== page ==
Reclaiming an Overlooked Missions Strategy

Those of you who fly are very familiar with the pre-departure instructions. “In the event of a decompression, an oxygen mask will automatically appear in front of you. To start the flow of oxygen, pull the mask towards you,” the flight attendant announces, and then, after more operating instructions, tells, “If you are traveling with a child or someone who requires assistance, secure your mask first, and then assist the other person.”

The last line of those instructions seems counterintuitive. Evidently, we’re supposed to first take care of our own safety and then turn our attention to our child or someone else needing aid? That can’t be right. The child is the helpless one, the needy one. Don’t we assume the focus must be on the neediest first?

The greater need
This is not terribly different from the way we tend to think about missions. In missions, our mind immediately goes to the more helpless among us—those who need our assistance, our compassion, our love and, of course, our Savior. Whether we look at our own communities, our nation, or the world, we see needs—physical, emotional, and spiritual. Interestingly, Jesus saw the same needs. He reacted much the same way as we, with one notable exception. Unlike us, Jesus looked beyond the immediate and saw a greater
need—a more strategic need.

In the ninth chapter of Matthew (vv. 35-36), scripture tells us that, as Jesus was going about the towns and the villages teaching in the synagogues and announcing the good news about the kingdom, He saw the crowds. And He was moved with compassion as He saw their need. The Bible describes these people as confused, aimless, like sheep with no shepherd. The reaction to this scene by our Lord is instructive. He immediately turns His attention away from those who were at greatest risk and towards those who were the most secure—His disciples. Note what He says to them, “The harvest is great, but the workers are few. So pray to the Lord who is in charge of the harvest; ask him
to send more workers into his fields.” (Matt 9:37-38, NLT)

Interestingly, Jesus’ first act, based on His compassion for what He saw, was to tell His disciples to pray. He tells them to pray, not for the lost, but for workers. He tells them to pray, not for the harvest, but for harvesters. Much like the flight attendant’s instruction, Jesus seems to be saying that these people are desperate for what we have to offer, but for
that to happen we need to address our own need first. We need more workers for the harvest. In fact, Jesus labeled it “a great harvest.” The harvest was great then, and it remains great today. It is “white” or ripe and ready for picking—if only we had the workers to send to the fields.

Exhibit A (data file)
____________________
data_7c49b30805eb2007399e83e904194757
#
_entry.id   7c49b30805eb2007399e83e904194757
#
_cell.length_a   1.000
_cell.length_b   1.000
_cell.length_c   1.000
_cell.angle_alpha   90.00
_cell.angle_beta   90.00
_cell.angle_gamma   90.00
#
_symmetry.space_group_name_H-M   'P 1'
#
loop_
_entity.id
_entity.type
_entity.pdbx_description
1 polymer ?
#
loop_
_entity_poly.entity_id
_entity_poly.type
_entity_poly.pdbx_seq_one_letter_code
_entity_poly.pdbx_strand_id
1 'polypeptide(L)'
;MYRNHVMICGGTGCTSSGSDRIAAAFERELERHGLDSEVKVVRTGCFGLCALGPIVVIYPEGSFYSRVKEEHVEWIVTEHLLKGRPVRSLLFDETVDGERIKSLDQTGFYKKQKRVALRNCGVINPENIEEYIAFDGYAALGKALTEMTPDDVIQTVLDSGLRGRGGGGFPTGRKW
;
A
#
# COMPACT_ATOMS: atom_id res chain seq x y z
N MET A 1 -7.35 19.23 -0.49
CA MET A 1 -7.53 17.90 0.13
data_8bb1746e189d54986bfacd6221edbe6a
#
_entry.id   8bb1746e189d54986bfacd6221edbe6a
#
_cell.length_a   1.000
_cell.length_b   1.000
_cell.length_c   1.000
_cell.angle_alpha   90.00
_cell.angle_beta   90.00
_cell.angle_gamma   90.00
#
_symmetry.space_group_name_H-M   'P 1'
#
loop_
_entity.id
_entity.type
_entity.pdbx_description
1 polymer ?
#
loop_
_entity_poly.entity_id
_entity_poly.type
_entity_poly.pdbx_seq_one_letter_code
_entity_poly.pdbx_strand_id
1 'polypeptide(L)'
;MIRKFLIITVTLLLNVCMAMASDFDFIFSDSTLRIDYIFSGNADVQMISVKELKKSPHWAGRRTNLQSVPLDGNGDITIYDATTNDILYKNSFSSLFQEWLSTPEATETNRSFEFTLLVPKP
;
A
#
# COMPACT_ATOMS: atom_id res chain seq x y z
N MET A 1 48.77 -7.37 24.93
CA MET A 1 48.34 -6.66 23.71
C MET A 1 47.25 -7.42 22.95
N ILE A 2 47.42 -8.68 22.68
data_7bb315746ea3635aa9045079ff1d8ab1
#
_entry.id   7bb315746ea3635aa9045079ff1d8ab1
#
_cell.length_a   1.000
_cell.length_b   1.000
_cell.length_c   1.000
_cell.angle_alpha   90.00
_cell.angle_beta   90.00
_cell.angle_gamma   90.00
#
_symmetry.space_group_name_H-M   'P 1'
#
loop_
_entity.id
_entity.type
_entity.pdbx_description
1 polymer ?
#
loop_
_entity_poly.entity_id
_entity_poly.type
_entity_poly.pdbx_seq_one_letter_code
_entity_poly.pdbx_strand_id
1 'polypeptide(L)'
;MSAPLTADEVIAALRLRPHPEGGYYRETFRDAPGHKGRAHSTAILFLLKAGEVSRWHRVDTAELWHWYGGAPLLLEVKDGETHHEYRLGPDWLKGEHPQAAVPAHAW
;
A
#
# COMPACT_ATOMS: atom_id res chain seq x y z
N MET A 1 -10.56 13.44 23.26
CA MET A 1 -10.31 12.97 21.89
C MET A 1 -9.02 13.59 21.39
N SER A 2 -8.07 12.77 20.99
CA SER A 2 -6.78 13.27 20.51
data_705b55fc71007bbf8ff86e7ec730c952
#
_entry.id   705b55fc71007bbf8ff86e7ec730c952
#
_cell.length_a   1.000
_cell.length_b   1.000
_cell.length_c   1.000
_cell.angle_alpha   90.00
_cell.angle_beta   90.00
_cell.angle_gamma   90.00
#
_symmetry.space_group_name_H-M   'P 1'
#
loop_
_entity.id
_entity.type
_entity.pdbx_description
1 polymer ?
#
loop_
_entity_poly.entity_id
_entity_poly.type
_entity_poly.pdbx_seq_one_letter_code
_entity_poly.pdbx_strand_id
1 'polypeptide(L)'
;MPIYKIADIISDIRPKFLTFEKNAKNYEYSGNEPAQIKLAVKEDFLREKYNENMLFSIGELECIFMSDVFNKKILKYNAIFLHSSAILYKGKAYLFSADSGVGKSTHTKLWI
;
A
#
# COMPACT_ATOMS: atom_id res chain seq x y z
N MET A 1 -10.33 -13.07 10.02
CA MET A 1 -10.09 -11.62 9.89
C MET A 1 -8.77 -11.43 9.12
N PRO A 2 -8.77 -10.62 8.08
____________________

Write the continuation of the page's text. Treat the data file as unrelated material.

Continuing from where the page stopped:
The great harvest
In an article titled, “The Surprising Countries Most Missionaries Are Sent From and Go To” by Melissa Stefan at http://www.christianitytoday.com (posted June 25, 2013), it was reported that the United States currently sends roughly 127,000 missionaries. That sounds like a
lot, and it is true that the United States sends out more missionaries than any other country. However, when one considers that we send only 614 missionaries for every one million church members, this number is not so impressive. There are more than 350,000
congregations in the country. That means on average roughly two-thirds of all congregations send no missionaries at all.

More than two billion people virtually have no access to the gospel. That’s more than 6,900 people groups that lack enough followers of Christ and resources to evangelize their own people. Without outside assistance from missionaries, these people may have no opportunity to hear the good news of Jesus. Add to that, hundreds of millions more who do have access but are just like the Bible described—people who are confused, aimless, like sheep with no shepherd. These are people we see every day as we go about our lives.

Indeed, the fields are white unto harvest. Jesus still commands His followers—His church—to pray for workers. Let’s securely fasten our oxygen masks over our nose and mouth by praying to the Lord of the harvest for more harvesters.

It remains to be seen the specific ways God will respond to this type of praying in your local church. However, you can rest assured that your church and God’s kingdom will be better off for it.

This article first appeared in the Fall 2014 issue of Unfinished magazine.

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